One remark about the conversion formule you found, I would not trust this much because there are to much different copper crushers used. With each new batch of proofed crushers you had to be recalculate the whole formule to get the correct pressure. Back then you could not just read the pressure from a clock on the test pressuregun. It had to be calculated from the measurements of the crushed piece of copper.

 

As far as your 19 grains of H110 it might work well. The reason the slow powders work OK on much lighter loads as usual is because you used it in a bottle necked case instead of a straightwall case. I'm pretty sure  a to light load would not work well in a straightwall case.

I have a similar result with my 357 Sig caliber.

Because you have to push all that volume of burning powder throug a smaller diameter the pressure will rise (due to the shoulder in the shell) before the bullet leave the shell, not the barrel. Difficult to explain in words, but try this to understand: take a waterhose and sqeeze it off to a smaller diameter you will see that it will spray water much further because of the rised pressure. If you sqeeze it even more tighter you might burst the hose (if enough water pressure to start with.) I hope this makes you understand somehow the way pressure works...

 

To get back to your 19 grains load, to make it work well and consistent, make sure you have a verry good grip of the bullet in the case. The use of a factory crimp die (I use Lee Presicion) is recomended. If the bullet has to little grip in the case the primer can have enough force to push the bullet foreward before a good ignition of the powder. Then you should find much unburned powder in the barrel. If it burn well and have a clean barrel, you a probably good to go.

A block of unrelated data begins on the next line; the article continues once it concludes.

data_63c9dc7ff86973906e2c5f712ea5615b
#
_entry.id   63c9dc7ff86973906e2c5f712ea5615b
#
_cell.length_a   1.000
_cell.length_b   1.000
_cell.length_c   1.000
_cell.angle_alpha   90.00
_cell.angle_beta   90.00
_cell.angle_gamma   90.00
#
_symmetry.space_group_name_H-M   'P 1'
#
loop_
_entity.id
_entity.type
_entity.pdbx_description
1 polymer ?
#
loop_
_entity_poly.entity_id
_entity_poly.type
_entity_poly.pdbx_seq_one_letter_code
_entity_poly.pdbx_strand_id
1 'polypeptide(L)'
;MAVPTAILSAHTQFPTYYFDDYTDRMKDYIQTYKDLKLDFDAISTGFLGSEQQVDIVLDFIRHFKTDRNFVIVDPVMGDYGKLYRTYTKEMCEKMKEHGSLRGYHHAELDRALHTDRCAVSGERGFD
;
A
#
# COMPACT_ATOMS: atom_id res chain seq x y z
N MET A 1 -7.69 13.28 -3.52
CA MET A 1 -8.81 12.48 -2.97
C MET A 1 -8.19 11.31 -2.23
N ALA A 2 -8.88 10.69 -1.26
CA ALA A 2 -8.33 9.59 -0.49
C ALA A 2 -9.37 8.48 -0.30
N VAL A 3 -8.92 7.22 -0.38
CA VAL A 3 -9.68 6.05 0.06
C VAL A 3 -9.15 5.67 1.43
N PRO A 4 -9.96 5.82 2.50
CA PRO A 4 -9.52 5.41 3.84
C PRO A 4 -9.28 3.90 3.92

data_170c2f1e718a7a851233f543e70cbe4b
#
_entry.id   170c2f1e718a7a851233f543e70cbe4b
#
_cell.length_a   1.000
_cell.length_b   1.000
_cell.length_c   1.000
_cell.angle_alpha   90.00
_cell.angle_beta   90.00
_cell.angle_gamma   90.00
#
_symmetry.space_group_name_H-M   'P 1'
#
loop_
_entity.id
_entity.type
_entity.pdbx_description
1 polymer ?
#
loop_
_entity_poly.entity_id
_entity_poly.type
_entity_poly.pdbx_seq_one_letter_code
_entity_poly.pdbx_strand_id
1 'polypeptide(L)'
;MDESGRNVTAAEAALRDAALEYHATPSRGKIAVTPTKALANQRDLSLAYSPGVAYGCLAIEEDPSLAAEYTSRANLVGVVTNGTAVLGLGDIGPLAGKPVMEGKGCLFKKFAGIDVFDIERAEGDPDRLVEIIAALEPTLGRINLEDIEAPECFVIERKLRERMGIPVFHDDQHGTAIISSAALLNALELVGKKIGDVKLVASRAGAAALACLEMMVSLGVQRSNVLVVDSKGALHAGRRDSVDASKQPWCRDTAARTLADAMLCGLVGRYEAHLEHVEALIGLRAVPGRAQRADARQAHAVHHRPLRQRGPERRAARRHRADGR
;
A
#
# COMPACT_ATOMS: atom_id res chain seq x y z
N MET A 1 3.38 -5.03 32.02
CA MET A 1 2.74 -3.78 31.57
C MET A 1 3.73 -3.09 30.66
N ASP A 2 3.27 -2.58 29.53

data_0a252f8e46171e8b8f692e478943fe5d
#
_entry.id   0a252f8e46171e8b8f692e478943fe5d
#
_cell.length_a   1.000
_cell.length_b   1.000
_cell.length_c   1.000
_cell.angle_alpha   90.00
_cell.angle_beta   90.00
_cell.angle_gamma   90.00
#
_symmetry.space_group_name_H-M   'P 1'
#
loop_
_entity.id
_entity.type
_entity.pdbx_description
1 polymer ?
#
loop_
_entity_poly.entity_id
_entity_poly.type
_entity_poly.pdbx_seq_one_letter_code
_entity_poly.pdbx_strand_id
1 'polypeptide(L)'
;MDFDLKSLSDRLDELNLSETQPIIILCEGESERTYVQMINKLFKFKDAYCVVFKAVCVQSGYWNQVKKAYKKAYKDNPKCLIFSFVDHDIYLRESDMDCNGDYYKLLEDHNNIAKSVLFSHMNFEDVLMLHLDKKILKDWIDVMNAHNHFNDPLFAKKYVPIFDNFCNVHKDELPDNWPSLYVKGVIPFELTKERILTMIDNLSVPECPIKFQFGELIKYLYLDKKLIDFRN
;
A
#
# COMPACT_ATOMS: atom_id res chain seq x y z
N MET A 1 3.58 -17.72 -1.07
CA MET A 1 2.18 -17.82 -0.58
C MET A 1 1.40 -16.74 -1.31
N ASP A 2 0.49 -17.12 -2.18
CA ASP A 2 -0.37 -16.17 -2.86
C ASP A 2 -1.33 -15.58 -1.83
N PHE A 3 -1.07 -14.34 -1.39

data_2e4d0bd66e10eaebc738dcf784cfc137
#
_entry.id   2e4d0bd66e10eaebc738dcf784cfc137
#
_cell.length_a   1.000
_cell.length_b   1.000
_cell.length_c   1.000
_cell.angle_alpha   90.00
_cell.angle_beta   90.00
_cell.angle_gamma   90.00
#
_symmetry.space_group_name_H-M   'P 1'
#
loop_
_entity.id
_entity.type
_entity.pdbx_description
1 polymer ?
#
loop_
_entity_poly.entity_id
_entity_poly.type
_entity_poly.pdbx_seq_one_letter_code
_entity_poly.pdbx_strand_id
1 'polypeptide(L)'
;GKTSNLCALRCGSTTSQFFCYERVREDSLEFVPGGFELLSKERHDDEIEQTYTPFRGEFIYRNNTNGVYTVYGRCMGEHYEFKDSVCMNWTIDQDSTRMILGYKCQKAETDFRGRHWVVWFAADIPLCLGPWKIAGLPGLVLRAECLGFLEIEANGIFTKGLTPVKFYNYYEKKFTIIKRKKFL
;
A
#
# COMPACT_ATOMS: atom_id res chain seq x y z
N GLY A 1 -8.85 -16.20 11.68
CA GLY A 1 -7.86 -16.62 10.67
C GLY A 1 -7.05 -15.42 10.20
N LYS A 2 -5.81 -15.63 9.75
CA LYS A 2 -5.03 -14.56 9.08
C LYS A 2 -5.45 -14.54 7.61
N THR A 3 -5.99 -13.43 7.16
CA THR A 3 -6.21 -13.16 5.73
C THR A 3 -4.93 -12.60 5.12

About a case not completely filled with slow burning powder, it fails because there is to much room (airspace) inside the case and primer has enough force to blow the powder foreward and the flame is to cold to short for good ignition. I doubt it it could happen in a 357AMP case with 19 grains H110. Thats why I said to use magnum primers.

In all my reloading experiments I had that happen once with a very light load in 45-70 Gvt cartridge. I worked well when I switched to magnum primers.

It all sound difficult, but its just logic....

 

 

 

 

 

 

 

I would suggest to load 20 or 30 rounds and try them but also look good for accuracy, if they are consistent and good groups, it will work fine. If you have fliers all over the target the pressure (ignition) is not reliable you should adjust the load.

 

 

 

 

 

 

 



Posted By: paul v.
Date Posted: 14 Jan 2019 at 6:40am
This may help.